Today’s news reviews looks at an opinion piece from former Education Secretary Michael Gove on school funding.
Michael Gove on school funding
The Times ran an opinion piece today from former Education Secretary Michael Gove. This is amid further coverage today on school funding following a report from the Education Policy Institute (EPI).
Gove defends the Government’s introduction of a new national funding formula, reiterates that school funding has been protected in real terms, and argues that we need to see greater efficiencies in day-to-day school spending.
His main points are summarised below. You can also read the full article here (£).
- Core school funding: The Government has prioritised education funding, protecting it in real terms.
- National funding formula: There have been consistent demands, for more than forty years, that historic unfairness in school funding is redressed.
- Pupil premium: A pupil premium fund worth £2.5 billion a year was created to give the poorest children extra support. Over the past forty years inflation-adjusted spending per pupil has almost doubled.
- School standards: More schools than ever before are ranked good and outstanding by Ofsted, even as the inspection criteria have become more demanding . Grade inflation has been ended and the teaching profession is attracting more talented people.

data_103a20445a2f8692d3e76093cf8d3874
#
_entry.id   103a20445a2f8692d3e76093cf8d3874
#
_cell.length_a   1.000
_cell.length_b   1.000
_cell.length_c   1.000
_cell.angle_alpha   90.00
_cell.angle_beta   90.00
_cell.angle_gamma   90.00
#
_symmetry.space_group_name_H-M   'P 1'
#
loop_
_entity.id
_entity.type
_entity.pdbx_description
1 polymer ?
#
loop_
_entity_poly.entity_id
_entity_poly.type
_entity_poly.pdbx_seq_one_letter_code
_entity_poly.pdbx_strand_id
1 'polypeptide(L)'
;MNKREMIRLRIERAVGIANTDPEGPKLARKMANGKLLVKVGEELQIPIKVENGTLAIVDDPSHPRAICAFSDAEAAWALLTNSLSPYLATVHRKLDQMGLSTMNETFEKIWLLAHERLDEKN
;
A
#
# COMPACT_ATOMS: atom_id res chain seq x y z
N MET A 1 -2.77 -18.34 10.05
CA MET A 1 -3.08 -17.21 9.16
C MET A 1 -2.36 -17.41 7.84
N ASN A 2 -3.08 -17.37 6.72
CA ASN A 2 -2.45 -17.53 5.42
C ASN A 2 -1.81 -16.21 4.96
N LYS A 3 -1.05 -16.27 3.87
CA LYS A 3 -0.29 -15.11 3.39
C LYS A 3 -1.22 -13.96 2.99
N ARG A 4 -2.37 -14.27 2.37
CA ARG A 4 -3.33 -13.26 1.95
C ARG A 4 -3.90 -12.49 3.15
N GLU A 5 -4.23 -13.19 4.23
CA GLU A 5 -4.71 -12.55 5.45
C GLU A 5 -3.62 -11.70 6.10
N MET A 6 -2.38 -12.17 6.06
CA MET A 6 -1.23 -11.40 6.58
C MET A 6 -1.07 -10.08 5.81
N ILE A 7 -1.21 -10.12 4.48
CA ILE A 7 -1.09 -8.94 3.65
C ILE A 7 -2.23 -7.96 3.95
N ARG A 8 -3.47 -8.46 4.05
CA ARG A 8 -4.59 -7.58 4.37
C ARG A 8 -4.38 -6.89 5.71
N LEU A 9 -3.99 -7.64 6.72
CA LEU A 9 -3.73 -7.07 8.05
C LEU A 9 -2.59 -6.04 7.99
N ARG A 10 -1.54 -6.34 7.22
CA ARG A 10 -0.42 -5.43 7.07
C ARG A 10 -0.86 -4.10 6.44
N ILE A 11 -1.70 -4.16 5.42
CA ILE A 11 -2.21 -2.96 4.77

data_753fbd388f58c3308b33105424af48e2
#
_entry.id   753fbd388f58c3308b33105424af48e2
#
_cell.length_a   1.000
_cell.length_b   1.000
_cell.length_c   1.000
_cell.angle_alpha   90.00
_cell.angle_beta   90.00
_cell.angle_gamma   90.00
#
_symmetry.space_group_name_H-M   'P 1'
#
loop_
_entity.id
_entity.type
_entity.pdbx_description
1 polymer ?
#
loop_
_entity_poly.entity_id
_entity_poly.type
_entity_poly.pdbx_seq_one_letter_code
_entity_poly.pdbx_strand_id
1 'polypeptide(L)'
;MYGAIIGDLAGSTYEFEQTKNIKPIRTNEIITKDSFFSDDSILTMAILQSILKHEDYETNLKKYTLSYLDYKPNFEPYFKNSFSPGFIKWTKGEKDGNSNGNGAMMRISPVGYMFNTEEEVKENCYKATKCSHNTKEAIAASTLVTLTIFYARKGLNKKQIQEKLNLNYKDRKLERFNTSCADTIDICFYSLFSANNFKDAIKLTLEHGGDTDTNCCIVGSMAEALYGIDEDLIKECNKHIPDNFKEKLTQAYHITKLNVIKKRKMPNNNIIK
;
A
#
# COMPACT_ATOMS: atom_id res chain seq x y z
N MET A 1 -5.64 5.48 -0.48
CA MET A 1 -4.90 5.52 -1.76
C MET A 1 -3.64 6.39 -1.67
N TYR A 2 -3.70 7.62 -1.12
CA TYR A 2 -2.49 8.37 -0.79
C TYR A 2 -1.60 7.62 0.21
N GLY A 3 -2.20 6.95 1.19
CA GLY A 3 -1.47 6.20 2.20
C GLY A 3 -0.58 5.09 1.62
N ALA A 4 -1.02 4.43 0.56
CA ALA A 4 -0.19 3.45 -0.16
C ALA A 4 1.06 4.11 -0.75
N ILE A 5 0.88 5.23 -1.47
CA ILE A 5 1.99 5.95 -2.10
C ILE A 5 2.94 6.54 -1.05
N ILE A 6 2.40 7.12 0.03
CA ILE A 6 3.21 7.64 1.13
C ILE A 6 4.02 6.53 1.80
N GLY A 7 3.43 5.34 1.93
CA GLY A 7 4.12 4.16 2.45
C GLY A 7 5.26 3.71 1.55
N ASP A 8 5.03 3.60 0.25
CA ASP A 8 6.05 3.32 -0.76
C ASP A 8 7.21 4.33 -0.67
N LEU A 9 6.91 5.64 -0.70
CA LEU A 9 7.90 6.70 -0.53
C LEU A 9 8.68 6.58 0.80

- Cost efficiencies: Amid a squeeze on public spending, the best academy trusts are making efficiencies.
As Michael Gove points out, school funding has been protected in real terms since 2010; but of course we understand that schools are facing cost pressures. That is why we are continuing to help them use their funding in more efficient ways. Our new School Buying Strategy is designed to help schools save over £1bn a year by 2019-20 on non-staff spend.
Minister for School Standards Nick Gibb said:
School funding is at its highest level on record at more than £40bn in 2016-17 and is set to rise to £42bn in 2019-20 with increasing pupil numbers. Our proposed new funding formula schools will help end historical unfairness so schools are funded according to their pupils’ needs, rather than by their postcode, with more than half set to receive a cash boost.
Of course we recognise that schools are facing cost pressures, which is why we will continue to help them use their funding in cost effective ways without affecting educational outcomes, including by improving the way they buy goods and services.
We are consulting schools, governors, local authorities and parents to make sure we get this formula right, so that every pound of the investment we make in education has the greatest impact.